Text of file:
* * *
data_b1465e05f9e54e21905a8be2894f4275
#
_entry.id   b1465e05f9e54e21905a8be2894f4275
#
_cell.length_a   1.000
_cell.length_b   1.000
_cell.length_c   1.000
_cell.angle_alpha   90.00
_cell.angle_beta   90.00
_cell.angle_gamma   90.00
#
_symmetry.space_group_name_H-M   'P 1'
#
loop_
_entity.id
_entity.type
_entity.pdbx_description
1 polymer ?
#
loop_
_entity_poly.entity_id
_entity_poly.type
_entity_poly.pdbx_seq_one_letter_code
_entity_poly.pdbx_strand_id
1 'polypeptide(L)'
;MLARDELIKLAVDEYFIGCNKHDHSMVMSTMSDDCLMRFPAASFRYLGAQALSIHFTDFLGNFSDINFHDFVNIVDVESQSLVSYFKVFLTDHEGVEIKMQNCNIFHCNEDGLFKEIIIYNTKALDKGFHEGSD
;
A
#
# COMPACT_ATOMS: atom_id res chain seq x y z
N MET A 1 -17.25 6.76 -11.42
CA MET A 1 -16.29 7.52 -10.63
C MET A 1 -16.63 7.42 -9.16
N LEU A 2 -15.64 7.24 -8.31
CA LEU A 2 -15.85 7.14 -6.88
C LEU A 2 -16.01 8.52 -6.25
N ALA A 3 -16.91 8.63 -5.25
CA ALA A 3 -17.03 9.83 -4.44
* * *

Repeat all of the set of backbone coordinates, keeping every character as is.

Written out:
data_b1465e05f9e54e21905a8be2894f4275
#
_entry.id   b1465e05f9e54e21905a8be2894f4275
#
_cell.length_a   1.000
_cell.length_b   1.000
_cell.length_c   1.000
_cell.angle_alpha   90.00
_cell.angle_beta   90.00
_cell.angle_gamma   90.00
#
_symmetry.space_group_name_H-M   'P 1'
#
loop_
_entity.id
_entity.type
_entity.pdbx_description
1 polymer ?
#
loop_
_entity_poly.entity_id
_entity_poly.type
_entity_poly.pdbx_seq_one_letter_code
_entity_poly.pdbx_strand_id
1 'polypeptide(L)'
;MLARDELIKLAVDEYFIGCNKHDHSMVMSTMSDDCLMRFPAASFRYLGAQALSIHFTDFLGNFSDINFHDFVNIVDVESQSLVSYFKVFLTDHEGVEIKMQNCNIFHCNEDGLFKEIIIYNTKALDKGFHEGSD
;
A
#
# COMPACT_ATOMS: atom_id res chain seq x y z
N MET A 1 -17.25 6.76 -11.42
CA MET A 1 -16.29 7.52 -10.63
C MET A 1 -16.63 7.42 -9.16
N LEU A 2 -15.64 7.24 -8.31
CA LEU A 2 -15.85 7.14 -6.88
C LEU A 2 -16.01 8.52 -6.25
N ALA A 3 -16.91 8.63 -5.25
CA ALA A 3 -17.03 9.83 -4.44